FV: When I was saying that it was important for the self-confidence I was also thinking about Carlos, that on the top of this, it's not just a winner, it’s a popular win for me with the pole position, with good strategy and the last 10 laps he was able to stay calm, to stay cool, to manage the situation. He knew that he had interest to keep Lando into the DRS zone and he did it very well. I think for him, for sure, it's a step forward. To win is one thing, but to win with the pole position and this kind of race, it's another step.
Q: Let's bring it onto Suzuka and the lessons that you learned there that maybe you can apply here in Qatar, which has similar fast corners. Your tyre degradation seemed to be very good. Do you think you could have been more aggressive at Suzuka? Was there perhaps more on the table than you actually got?
FV: When we have degradation, you said that you have to be more conservative, when you don't, you have to push more! No, I think we did it properly, that it was really on the edge in Suzuka, between two and three stops. At the beginning of the weekend, I think everybody was thinking about two stints and at the end, it was three. All in all, I think that we did a proper job into the management of the tyres in the race and we were fighting with Mercedes. And it was tight race with them. But overall we did well.
Q: And do you think you can be right up there with McLaren this weekend in Qatar?
FV: This weekend, I think it's quite difficult to read, but we did FP1 on a tough track and we have to go directly now into quali, that it's very windy. We change completely the condition, with the night, and the level of sand will change a little bit for the quali and it will be a tricky one. But so far on this kind of format we did pretty well and we can be confident.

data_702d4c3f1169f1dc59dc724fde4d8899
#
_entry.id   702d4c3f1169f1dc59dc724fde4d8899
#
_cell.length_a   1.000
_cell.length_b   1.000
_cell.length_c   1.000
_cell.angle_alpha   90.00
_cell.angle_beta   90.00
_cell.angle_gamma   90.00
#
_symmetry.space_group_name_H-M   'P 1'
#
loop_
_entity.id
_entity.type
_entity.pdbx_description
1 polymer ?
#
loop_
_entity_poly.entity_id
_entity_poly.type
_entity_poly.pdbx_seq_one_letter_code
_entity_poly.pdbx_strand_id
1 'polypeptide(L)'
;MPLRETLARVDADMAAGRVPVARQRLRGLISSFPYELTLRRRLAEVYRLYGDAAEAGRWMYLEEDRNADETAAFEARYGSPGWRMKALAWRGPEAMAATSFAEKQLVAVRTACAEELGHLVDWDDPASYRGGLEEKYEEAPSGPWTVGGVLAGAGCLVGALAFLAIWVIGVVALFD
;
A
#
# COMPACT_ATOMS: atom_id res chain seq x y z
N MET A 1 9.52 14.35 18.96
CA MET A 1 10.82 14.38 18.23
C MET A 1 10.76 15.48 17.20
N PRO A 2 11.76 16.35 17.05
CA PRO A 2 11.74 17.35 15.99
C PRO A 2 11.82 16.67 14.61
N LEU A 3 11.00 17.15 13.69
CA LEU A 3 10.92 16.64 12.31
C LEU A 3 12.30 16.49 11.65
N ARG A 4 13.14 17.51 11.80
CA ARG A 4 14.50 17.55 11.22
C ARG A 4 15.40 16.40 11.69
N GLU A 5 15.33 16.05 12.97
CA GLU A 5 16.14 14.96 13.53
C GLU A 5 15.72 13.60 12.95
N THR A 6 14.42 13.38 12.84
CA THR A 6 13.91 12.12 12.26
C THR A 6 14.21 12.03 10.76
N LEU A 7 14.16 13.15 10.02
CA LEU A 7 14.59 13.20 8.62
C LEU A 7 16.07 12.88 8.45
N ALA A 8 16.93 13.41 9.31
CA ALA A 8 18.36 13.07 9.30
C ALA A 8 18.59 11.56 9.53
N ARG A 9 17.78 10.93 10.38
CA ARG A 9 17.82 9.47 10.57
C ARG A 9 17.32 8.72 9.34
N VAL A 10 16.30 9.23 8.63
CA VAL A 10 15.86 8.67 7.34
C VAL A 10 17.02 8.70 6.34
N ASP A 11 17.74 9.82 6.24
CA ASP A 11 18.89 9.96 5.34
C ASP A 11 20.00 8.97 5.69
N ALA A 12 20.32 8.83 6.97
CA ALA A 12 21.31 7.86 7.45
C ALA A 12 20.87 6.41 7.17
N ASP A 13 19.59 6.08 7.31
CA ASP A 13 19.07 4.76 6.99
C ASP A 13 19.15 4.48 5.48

Q: And Fred, last one from me. Can we get your thoughts as well, please, on Andretti and having an 11th team in Formula 1?
FV: It's not a secret that I'm not a big fan. That when we opened the door to an 11th team in the Concorde Agreement last time, it was for good reason, that at this stage Honda said already that they would leave F1 and Renault was on the edge. It mean that we had only Mercedes and Ferrari confirmed for the future. And we opened the door to an 11thteam in case of they could bring something substantial to the F1 – and I think at this stage that was mainly the engine. As James said before, all the teams on the grid they made a big effort… We have to keep in mind that three or four years ago we had almost half of the grid quite close to the bankruptcy and we have to avoid to be arrogant that F1… The life is a cycle and we don't know what could happen before 2030. And I would think that we would put F1 in a tough situation for this. Except, as Andrea said, also, except if the new entrant is bringing massive added value to the F1. And I didn't have access to the CEO of Andretti but I think it's the first question: what is the added value for the F1? We have already a 10th team who is American with Haas. We have an American driver on the grid. And the question for me is around this. What could be the value?
Q: OK, thank you Fred. I'm sure they'll be more questions for you in a minute. And, Peter, welcome to the FIA press conference. Can we just kick things off by carrying on with that theme of the 11th team? Where do you stand on that?
Peter BAYER: Just to try not to repeat what has been said. I think that first of all, looking at the process, which I know a thing or two about, I think we have to remember that the FIA when they kicked the process off it was be expected that one team might actually be chosen, because as far as I remember, the regulator is purely doing technical analysis of the finances and I think they've done a very thorough job on that without knowing the dossier of Andretti. And you can compare that to the tyre tender, you know. You have companies applying to supply tyres and then the FIA will do the check on they can supply tyres. But then I think that's the big step ahead now, it's handed over to Formula 1 to see how to integrate this team into the grid on a commercial basis. And I think I agree with what has been said. You know, I remember before the cost cap has been introduced, we had three team owners who actually called us and we had discussions back then about, you know, that they can't sustain this sort of investment any longer. We had Racing Point going into administration in 2019, I think, ‘18? You will tell me, it shouldn't keep guessing! And, and so I think that needs to be kept in mind, really. And so, yeah, I would probably follow my colleagues.